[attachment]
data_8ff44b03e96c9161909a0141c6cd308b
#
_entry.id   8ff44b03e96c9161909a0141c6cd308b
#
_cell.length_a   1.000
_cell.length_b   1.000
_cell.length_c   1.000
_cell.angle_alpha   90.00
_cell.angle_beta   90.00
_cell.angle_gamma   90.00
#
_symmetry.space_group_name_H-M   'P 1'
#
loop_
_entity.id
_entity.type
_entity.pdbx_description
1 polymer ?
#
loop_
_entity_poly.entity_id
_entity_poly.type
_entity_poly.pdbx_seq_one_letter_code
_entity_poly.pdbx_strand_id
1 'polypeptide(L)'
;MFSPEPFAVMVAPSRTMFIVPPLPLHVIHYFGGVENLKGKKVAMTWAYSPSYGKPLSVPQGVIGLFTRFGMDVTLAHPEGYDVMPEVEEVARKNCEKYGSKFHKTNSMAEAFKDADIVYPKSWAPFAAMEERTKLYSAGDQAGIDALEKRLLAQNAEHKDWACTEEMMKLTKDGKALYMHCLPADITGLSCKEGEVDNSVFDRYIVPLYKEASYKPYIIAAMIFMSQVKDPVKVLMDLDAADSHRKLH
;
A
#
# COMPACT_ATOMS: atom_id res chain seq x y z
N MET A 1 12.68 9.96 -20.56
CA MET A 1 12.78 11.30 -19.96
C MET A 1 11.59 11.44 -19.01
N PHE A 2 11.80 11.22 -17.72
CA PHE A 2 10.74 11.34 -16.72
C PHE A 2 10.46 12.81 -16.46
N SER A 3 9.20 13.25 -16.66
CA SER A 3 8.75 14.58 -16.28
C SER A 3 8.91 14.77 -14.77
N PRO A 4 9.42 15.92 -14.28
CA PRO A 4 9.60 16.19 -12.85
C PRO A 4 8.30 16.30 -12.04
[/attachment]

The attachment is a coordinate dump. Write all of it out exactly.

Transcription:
data_8ff44b03e96c9161909a0141c6cd308b
#
_entry.id   8ff44b03e96c9161909a0141c6cd308b
#
_cell.length_a   1.000
_cell.length_b   1.000
_cell.length_c   1.000
_cell.angle_alpha   90.00
_cell.angle_beta   90.00
_cell.angle_gamma   90.00
#
_symmetry.space_group_name_H-M   'P 1'
#
loop_
_entity.id
_entity.type
_entity.pdbx_description
1 polymer ?
#
loop_
_entity_poly.entity_id
_entity_poly.type
_entity_poly.pdbx_seq_one_letter_code
_entity_poly.pdbx_strand_id
1 'polypeptide(L)'
;MFSPEPFAVMVAPSRTMFIVPPLPLHVIHYFGGVENLKGKKVAMTWAYSPSYGKPLSVPQGVIGLFTRFGMDVTLAHPEGYDVMPEVEEVARKNCEKYGSKFHKTNSMAEAFKDADIVYPKSWAPFAAMEERTKLYSAGDQAGIDALEKRLLAQNAEHKDWACTEEMMKLTKDGKALYMHCLPADITGLSCKEGEVDNSVFDRYIVPLYKEASYKPYIIAAMIFMSQVKDPVKVLMDLDAADSHRKLH
;
A
#
# COMPACT_ATOMS: atom_id res chain seq x y z
N MET A 1 12.68 9.96 -20.56
CA MET A 1 12.78 11.30 -19.96
C MET A 1 11.59 11.44 -19.01
N PHE A 2 11.80 11.22 -17.72
CA PHE A 2 10.74 11.34 -16.72
C PHE A 2 10.46 12.81 -16.46
N SER A 3 9.20 13.25 -16.66
CA SER A 3 8.75 14.58 -16.28
C SER A 3 8.91 14.77 -14.77
N PRO A 4 9.42 15.92 -14.28
CA PRO A 4 9.60 16.19 -12.85
C PRO A 4 8.30 16.30 -12.04